How to Use Google Search Intent to Your Advantage for Growth

When it comes down to it, understanding search intent is central to good keyword optimisation and thereby reaching your most valuable customers via search. The goal is to deliver content based on what users expect from the search results from certain queries.

Today, marketers face the ongoing challenge of trying to get their content in front of the right web searchers – and it’s not easy. Historically, the focus has been on finding the correct keyword density – too dense and you could wind up with a Google penalty; not dense enough and there’s very little chance of your content turning up in search at all.

Content optimisation is indeed one of the hardest things to get right for any marketer – now there’s something else we must all embrace to ensure that our output is adequately optimised for today’s searcher. Search intent.

But how do we determine search intent? and why is search intent important?

- Check out the following blogs to learn more about search engines


Understanding Search Intent - Three Categories

Understanding why people conduct an internet search in the first place is beginning to shape the way content is optimised for search engines. And this of course makes perfect sense – if we can understand the user intent and the keyword intent behind those terms and queries that searchers type into Google, we are able to create content that better addresses their specific needs.

To this end, search queries can essentially be broken down into three categories:

  1. Informational intent: When the searcher is seeking answers to a particular question.
  2. Navigational intent: When the searcher is attempting to arrive at a specific website.
  3. Transactional intent: When the searcher wants to buy something. This type of search intent includes researching a product or service, as well as actually purchasing it.


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The question, however, is how do marketers – and indeed search engines – determine a searcher’s intent when he/she types a query into Google?

Answer – search intent modifiers.

Search Intent Modifiers

Searchers often reveal their keyword search intent through modifiers when using a search engine to discover specific content. For example, they might include the term "best" in their query, signifying an intent to compare products or services. Similarly, the inclusion of "buy" indicates a desire for a purchase. In this context, crafting a successful SEO strategy involves not only understanding these nuances but also ensuring that the content provided precisely satisfies search intent.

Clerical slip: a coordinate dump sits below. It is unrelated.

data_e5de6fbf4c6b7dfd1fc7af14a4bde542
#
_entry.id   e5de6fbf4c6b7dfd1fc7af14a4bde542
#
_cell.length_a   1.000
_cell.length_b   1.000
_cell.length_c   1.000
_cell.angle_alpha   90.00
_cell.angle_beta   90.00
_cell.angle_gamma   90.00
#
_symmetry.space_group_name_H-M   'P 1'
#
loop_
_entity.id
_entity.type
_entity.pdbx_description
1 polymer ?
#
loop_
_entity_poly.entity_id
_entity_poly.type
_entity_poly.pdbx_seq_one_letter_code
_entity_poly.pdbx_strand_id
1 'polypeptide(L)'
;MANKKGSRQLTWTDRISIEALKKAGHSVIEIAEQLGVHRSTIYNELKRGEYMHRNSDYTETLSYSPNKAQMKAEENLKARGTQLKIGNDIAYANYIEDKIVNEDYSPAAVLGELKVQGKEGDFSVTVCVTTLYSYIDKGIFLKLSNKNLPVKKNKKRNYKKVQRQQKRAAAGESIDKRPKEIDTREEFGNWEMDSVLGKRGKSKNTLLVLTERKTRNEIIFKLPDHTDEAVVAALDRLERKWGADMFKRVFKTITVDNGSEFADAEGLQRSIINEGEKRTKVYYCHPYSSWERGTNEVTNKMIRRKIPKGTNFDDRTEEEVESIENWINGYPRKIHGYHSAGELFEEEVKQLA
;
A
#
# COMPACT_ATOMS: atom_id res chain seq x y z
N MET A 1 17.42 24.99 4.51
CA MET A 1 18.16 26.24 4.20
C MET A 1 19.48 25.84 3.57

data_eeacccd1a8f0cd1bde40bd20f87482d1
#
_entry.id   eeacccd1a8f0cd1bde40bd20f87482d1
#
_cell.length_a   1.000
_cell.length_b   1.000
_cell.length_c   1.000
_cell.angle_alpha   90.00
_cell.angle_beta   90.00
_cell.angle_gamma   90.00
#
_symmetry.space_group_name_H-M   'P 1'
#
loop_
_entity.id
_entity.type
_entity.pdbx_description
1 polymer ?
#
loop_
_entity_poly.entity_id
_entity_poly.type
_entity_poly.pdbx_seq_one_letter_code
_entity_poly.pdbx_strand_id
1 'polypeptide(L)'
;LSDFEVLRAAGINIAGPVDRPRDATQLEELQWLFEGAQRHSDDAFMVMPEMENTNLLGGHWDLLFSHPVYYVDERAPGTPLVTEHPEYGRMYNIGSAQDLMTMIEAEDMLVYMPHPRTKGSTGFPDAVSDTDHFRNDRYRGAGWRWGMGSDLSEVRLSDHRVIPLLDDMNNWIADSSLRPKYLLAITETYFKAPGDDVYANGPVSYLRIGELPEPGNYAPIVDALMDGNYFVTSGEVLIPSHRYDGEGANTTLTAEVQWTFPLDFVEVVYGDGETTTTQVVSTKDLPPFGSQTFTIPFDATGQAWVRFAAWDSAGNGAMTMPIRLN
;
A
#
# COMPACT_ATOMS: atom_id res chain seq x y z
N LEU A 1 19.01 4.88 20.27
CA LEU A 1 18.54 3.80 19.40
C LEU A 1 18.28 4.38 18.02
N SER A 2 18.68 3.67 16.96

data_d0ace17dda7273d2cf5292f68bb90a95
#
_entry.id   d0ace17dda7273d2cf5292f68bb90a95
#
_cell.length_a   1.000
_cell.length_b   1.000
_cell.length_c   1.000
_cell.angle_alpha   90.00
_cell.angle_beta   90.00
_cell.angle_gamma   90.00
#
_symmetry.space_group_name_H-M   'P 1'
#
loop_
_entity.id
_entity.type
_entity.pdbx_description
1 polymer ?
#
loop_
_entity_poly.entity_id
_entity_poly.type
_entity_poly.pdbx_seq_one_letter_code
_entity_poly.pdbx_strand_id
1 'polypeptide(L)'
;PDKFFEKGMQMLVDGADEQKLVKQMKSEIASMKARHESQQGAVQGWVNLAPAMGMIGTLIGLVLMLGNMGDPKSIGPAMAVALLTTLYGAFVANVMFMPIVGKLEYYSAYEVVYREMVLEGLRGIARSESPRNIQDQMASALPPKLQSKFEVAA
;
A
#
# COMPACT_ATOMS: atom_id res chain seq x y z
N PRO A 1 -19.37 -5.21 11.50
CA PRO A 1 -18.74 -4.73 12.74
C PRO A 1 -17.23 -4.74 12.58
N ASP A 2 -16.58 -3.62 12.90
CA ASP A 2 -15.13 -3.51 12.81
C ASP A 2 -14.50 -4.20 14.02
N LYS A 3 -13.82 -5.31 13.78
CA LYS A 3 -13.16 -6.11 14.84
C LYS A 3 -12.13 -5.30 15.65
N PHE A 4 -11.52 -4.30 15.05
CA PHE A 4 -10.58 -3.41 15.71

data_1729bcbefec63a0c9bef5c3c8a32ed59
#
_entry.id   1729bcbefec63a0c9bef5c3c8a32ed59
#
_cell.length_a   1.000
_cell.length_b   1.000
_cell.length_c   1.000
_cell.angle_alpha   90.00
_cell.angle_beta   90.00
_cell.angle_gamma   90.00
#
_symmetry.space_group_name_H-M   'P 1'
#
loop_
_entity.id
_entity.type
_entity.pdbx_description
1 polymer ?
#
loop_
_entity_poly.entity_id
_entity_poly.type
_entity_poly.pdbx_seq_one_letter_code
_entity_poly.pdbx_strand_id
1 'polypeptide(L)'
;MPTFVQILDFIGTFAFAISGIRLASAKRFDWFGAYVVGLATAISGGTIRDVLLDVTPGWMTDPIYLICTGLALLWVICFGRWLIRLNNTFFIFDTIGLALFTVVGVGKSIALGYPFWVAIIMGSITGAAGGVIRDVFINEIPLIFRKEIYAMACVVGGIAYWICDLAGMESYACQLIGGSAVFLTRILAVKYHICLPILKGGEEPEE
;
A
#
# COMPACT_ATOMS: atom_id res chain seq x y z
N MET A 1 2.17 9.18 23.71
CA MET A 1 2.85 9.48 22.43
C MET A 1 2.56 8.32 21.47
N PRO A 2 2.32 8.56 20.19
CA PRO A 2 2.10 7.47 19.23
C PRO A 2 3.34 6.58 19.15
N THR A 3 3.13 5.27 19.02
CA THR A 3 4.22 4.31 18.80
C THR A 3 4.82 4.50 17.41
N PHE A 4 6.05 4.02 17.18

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Understanding how people use search intent modifiers to find your web pages is key is to great keyword optimisation and – more importantly – directing highly-qualified traffic.

Indeed, while aiming for a good density of low-intent keywords is great for ensuring that your content appears in front of as many searchers as possible, targeting high-intent keywords is how you’ll separate the real wheat from the chaff and direct highly-qualified web visitors to the precise pages you want them to view.

How to Use Search Intent to Your Advantage

Let's break down the three types of search intent so we can understand how to use each to our advantage. 

Navigational Search Intent

When users are typing keywords into a search field that include a company’s brand name, we can be pretty certain that they want to navigate directly to that company’s website.

When optimizing for navigational search intent, there's usually a limited scope for further action beyond what you're likely already engaged in. If a searcher is familiar with your brand and seeks your website, they'll likely locate it using a search engine.

However, in scenarios involving substantial search volume and clear commercial intent, where users actively pursue particular products or services, the integration of relevant keywords becomes pivotal. This ensures that it's not just any website, but yours, that emerges prominently in search results.